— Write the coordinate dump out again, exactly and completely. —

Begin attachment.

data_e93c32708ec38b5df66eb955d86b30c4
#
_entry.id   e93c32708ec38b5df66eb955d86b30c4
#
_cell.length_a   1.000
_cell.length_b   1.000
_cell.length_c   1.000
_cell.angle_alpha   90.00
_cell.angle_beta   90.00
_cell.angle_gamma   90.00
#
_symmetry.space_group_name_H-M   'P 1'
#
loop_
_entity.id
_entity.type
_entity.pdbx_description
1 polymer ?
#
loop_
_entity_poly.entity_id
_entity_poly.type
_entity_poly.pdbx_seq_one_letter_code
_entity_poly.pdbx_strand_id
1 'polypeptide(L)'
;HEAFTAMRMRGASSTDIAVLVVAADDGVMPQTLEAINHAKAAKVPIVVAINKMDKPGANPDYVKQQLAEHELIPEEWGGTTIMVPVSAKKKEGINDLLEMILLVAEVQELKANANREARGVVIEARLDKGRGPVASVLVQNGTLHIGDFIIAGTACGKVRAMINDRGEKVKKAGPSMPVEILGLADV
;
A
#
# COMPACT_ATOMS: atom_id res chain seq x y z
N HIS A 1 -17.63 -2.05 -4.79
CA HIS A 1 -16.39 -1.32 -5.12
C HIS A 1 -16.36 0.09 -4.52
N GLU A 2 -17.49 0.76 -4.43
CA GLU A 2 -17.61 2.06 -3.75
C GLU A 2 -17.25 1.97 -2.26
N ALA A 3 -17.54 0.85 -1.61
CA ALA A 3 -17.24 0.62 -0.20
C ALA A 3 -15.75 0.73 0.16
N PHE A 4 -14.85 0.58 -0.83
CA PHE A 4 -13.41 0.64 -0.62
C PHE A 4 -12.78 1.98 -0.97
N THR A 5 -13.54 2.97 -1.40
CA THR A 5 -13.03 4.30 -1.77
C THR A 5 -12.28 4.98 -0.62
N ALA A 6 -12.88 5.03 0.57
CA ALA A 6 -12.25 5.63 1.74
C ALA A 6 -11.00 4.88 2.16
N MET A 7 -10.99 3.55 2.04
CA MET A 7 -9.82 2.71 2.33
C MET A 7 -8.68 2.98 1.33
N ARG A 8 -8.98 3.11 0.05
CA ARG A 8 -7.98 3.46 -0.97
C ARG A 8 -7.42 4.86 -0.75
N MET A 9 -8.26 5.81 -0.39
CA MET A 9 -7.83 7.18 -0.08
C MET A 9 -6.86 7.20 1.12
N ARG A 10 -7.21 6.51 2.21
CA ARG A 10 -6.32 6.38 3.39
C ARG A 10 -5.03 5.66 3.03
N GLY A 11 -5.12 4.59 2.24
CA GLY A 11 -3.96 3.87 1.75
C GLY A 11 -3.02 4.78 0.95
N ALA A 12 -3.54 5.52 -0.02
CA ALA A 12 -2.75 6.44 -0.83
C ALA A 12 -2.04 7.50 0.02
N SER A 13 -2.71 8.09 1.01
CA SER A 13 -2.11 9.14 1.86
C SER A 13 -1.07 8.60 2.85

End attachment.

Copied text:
data_e93c32708ec38b5df66eb955d86b30c4
#
_entry.id   e93c32708ec38b5df66eb955d86b30c4
#
_cell.length_a   1.000
_cell.length_b   1.000
_cell.length_c   1.000
_cell.angle_alpha   90.00
_cell.angle_beta   90.00
_cell.angle_gamma   90.00
#
_symmetry.space_group_name_H-M   'P 1'
#
loop_
_entity.id
_entity.type
_entity.pdbx_description
1 polymer ?
#
loop_
_entity_poly.entity_id
_entity_poly.type
_entity_poly.pdbx_seq_one_letter_code
_entity_poly.pdbx_strand_id
1 'polypeptide(L)'
;HEAFTAMRMRGASSTDIAVLVVAADDGVMPQTLEAINHAKAAKVPIVVAINKMDKPGANPDYVKQQLAEHELIPEEWGGTTIMVPVSAKKKEGINDLLEMILLVAEVQELKANANREARGVVIEARLDKGRGPVASVLVQNGTLHIGDFIIAGTACGKVRAMINDRGEKVKKAGPSMPVEILGLADV
;
A
#
# COMPACT_ATOMS: atom_id res chain seq x y z
N HIS A 1 -17.63 -2.05 -4.79
CA HIS A 1 -16.39 -1.32 -5.12
C HIS A 1 -16.36 0.09 -4.52
N GLU A 2 -17.49 0.76 -4.43
CA GLU A 2 -17.61 2.06 -3.75
C GLU A 2 -17.25 1.97 -2.26
N ALA A 3 -17.54 0.85 -1.61
CA ALA A 3 -17.24 0.62 -0.20
C ALA A 3 -15.75 0.73 0.16
N PHE A 4 -14.85 0.58 -0.83
CA PHE A 4 -13.41 0.64 -0.62
C PHE A 4 -12.78 1.98 -0.97
N THR A 5 -13.54 2.97 -1.40
CA THR A 5 -13.03 4.30 -1.77
C THR A 5 -12.28 4.98 -0.62
N ALA A 6 -12.88 5.03 0.57
CA ALA A 6 -12.25 5.63 1.74
C ALA A 6 -11.00 4.88 2.16
N MET A 7 -10.99 3.55 2.04
CA MET A 7 -9.82 2.71 2.33
C MET A 7 -8.68 2.98 1.33
N ARG A 8 -8.98 3.11 0.05
CA ARG A 8 -7.98 3.46 -0.97
C ARG A 8 -7.42 4.86 -0.75
N MET A 9 -8.26 5.81 -0.39
CA MET A 9 -7.83 7.18 -0.08
C MET A 9 -6.86 7.20 1.12
N ARG A 10 -7.21 6.51 2.21
CA ARG A 10 -6.32 6.38 3.39
C ARG A 10 -5.03 5.66 3.03
N GLY A 11 -5.12 4.59 2.24
CA GLY A 11 -3.96 3.87 1.75
C GLY A 11 -3.02 4.78 0.95
N ALA A 12 -3.54 5.52 -0.02
CA ALA A 12 -2.75 6.44 -0.83
C ALA A 12 -2.04 7.50 0.02
N SER A 13 -2.71 8.09 1.01
CA SER A 13 -2.11 9.14 1.86
C SER A 13 -1.07 8.60 2.85